International CURE
Photo credits, Alan Pogue
Behind Prison Bars
Typical Cell Block
Youth in Cages
Nigeria
Young prisoners peer out window
Argentina Algebra Students
The almost bald man with reading glasses on chest is a prisoner and also the mathematics professor at a men’s prison in Argentina. Women prisoners are brought over to attend the class.
Colombia, waiting to see dad
Men’s prison in Bogata, Columbia I spotted this girl in the line who absolutely won my heart. If I were her father I’d do anything to get back to her, claw my out.
Anh Linh School
For street children and the children of the poorest parents. It is run by Vietnamese Catholic nuns in Ho Chi Minh City, formerly Saigon.
Colomiba Visitors
So many people it took three photos to get almost all of them. They had started to line up at 3 a.m
Dove of Peace
Prisoner looks out window in Argentina as a dove hovers over his window.

Control Units

CURE Position:

Control Units and long-term lock-downs should be abolished. No prisoner should be confined in conditions of isolation and reduced sensory stimulation.

Mentally ill prisoners and those at risk of mental illness should be removed from control units. Psychologically-advanced programs should be developed for those who are mentally ill and emotionally disturbed.

Cognitive restructuring should be emphasized early in the prisoner’s incarceration before severe problems develop.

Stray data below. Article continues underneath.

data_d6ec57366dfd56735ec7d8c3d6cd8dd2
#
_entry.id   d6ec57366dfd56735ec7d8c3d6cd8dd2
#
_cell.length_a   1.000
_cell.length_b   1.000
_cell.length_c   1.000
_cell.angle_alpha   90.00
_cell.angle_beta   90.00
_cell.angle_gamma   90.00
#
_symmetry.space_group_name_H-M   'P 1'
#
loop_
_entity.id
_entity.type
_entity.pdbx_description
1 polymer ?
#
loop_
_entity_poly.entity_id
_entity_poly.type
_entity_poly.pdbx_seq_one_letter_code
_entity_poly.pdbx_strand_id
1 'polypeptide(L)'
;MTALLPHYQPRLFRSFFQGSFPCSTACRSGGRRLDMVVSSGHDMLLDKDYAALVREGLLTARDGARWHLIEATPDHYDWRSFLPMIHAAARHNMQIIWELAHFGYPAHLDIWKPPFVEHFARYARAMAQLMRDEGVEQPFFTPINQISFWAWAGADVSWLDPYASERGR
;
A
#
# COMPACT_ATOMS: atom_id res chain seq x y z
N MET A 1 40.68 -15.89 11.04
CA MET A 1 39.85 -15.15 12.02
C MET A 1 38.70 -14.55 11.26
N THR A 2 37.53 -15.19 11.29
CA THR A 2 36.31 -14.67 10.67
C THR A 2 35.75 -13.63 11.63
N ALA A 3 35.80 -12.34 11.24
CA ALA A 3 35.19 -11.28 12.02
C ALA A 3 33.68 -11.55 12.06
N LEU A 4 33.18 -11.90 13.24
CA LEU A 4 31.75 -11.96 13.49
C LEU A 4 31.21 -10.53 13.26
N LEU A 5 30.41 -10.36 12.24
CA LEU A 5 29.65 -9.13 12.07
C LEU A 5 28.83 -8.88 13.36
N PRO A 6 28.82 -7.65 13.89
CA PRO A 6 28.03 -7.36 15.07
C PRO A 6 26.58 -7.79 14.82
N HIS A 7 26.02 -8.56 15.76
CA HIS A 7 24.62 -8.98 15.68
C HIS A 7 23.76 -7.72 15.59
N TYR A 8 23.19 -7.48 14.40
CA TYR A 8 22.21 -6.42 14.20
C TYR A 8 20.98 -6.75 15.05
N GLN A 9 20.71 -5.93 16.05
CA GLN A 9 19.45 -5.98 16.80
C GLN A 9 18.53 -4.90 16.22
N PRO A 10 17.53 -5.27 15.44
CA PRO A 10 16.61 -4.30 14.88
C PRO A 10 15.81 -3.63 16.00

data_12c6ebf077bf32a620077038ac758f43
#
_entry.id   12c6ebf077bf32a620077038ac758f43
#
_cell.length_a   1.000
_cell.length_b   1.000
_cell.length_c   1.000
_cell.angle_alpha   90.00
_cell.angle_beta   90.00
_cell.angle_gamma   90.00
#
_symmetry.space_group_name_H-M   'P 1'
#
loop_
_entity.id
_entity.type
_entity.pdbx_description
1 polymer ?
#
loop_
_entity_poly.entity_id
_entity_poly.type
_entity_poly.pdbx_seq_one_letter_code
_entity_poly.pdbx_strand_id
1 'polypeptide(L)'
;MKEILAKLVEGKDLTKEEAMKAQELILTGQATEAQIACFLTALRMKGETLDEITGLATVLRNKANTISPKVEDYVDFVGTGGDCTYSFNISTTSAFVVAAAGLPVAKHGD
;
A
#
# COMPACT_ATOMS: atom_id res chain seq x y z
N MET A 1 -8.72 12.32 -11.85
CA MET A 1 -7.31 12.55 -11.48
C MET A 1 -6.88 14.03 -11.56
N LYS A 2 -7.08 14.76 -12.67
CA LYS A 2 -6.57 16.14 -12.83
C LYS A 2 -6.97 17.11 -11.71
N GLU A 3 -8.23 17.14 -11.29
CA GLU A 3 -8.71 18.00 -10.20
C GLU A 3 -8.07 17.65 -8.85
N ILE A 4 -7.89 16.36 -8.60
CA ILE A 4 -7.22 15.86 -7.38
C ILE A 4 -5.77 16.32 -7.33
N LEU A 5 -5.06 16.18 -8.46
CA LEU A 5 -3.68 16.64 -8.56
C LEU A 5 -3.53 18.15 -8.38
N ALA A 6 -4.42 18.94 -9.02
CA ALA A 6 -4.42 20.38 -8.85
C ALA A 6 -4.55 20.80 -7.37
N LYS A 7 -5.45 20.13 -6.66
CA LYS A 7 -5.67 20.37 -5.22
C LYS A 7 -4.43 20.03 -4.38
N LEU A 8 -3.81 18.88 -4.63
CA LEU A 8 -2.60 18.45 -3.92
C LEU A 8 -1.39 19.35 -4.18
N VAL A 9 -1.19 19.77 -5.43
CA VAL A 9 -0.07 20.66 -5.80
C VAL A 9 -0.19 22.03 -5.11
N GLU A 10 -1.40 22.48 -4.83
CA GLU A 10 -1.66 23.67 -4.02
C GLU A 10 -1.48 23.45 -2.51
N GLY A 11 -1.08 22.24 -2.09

The Problem:

In the past ten years, there has been a proliferation of Control Units. Prisoners in such settings are often locked down 23 hours a day. They are denied physical contact with other human beings, and have very limited verbal contact.

Isolation is devastating to the human (or animal) psyche. Such settings constitute cruel and inhumane treatment.

Transition to the free world is difficult for most prisoners. Prisoners leaving such facilities will have a more difficult time than the normal prisoner in adjusting to the free world.

The control unit facilities are expensive to operate. They consume resources which should be devoted to programming, therapy and education.

Spiritual, psychological and or physical breakdown can occur through:

Arbitrary placement not based on pre-established standards and procedures.

Years of isolation from both prison and outside communities while being housed in solitary or small group isolation.

Extremely limited access to services such as education, worship or vocational training.

A closed environment that facilitates physical abuse such as forced cell extraction, strap-downs, beatings after restraint, and sexual intimidation.

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